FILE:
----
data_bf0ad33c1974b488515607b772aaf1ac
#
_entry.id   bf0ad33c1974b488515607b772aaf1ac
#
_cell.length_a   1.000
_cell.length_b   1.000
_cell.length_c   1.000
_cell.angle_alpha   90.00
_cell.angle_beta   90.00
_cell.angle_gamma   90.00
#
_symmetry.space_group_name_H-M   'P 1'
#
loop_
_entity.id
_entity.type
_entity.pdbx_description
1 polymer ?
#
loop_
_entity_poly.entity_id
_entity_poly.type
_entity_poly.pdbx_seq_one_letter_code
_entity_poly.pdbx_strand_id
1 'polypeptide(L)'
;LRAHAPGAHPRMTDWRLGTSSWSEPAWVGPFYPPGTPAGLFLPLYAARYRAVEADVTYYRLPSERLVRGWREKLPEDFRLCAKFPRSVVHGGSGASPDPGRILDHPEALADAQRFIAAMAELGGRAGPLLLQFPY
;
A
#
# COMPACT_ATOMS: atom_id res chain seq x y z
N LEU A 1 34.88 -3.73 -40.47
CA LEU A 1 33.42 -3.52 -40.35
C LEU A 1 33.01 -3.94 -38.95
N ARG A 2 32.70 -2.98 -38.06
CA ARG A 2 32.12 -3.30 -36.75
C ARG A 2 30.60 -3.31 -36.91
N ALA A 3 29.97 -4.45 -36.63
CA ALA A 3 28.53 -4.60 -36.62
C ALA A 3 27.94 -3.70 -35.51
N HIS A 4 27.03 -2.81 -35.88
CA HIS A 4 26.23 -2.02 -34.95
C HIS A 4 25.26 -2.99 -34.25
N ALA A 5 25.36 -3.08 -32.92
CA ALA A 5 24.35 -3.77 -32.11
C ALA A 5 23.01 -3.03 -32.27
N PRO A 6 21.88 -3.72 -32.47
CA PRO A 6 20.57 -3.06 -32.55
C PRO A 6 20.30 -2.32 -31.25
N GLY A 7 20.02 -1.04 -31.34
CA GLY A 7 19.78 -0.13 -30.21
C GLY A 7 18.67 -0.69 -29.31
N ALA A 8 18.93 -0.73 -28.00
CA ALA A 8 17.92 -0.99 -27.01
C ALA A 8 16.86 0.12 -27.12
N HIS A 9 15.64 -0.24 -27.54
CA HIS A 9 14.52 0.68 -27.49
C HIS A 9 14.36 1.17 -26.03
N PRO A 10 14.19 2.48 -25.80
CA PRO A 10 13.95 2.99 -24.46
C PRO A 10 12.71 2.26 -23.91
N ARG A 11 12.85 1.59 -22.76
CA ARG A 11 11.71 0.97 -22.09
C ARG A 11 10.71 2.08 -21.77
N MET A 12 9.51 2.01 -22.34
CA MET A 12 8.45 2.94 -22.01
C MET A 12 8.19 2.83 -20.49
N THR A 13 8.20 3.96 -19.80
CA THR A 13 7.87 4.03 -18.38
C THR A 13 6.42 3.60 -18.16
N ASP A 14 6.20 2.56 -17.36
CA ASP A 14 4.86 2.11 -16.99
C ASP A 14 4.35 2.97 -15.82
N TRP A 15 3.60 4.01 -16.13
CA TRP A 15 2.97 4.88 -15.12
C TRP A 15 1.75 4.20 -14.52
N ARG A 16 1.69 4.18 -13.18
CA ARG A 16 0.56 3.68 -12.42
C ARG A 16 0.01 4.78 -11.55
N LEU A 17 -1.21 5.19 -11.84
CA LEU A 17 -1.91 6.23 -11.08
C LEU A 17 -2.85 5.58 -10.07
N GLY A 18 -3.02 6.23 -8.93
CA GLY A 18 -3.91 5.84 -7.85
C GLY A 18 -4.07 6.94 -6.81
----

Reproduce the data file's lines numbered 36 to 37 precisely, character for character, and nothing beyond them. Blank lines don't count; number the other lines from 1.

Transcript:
C ARG A 2 30.60 -3.31 -36.91
N ALA A 3 29.97 -4.45 -36.63